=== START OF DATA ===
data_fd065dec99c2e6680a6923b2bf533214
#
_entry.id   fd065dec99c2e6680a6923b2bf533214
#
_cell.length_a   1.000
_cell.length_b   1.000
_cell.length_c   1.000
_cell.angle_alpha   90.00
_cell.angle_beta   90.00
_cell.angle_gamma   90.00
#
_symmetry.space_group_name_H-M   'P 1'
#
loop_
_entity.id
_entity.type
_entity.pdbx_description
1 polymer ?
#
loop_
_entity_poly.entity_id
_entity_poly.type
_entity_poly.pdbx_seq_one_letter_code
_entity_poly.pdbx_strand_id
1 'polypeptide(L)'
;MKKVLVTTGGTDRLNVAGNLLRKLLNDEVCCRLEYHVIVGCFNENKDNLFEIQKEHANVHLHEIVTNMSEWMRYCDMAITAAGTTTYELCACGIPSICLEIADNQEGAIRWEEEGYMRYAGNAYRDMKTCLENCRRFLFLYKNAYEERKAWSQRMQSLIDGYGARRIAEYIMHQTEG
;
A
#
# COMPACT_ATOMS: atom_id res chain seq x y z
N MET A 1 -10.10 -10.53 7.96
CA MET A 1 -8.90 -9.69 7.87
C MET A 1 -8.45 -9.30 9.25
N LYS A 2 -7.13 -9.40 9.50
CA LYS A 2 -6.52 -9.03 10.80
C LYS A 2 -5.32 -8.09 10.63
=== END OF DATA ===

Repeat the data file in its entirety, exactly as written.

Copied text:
data_fd065dec99c2e6680a6923b2bf533214
#
_entry.id   fd065dec99c2e6680a6923b2bf533214
#
_cell.length_a   1.000
_cell.length_b   1.000
_cell.length_c   1.000
_cell.angle_alpha   90.00
_cell.angle_beta   90.00
_cell.angle_gamma   90.00
#
_symmetry.space_group_name_H-M   'P 1'
#
loop_
_entity.id
_entity.type
_entity.pdbx_description
1 polymer ?
#
loop_
_entity_poly.entity_id
_entity_poly.type
_entity_poly.pdbx_seq_one_letter_code
_entity_poly.pdbx_strand_id
1 'polypeptide(L)'
;MKKVLVTTGGTDRLNVAGNLLRKLLNDEVCCRLEYHVIVGCFNENKDNLFEIQKEHANVHLHEIVTNMSEWMRYCDMAITAAGTTTYELCACGIPSICLEIADNQEGAIRWEEEGYMRYAGNAYRDMKTCLENCRRFLFLYKNAYEERKAWSQRMQSLIDGYGARRIAEYIMHQTEG
;
A
#
# COMPACT_ATOMS: atom_id res chain seq x y z
N MET A 1 -10.10 -10.53 7.96
CA MET A 1 -8.90 -9.69 7.87
C MET A 1 -8.45 -9.30 9.25
N LYS A 2 -7.13 -9.40 9.50
CA LYS A 2 -6.52 -9.03 10.80
C LYS A 2 -5.32 -8.09 10.63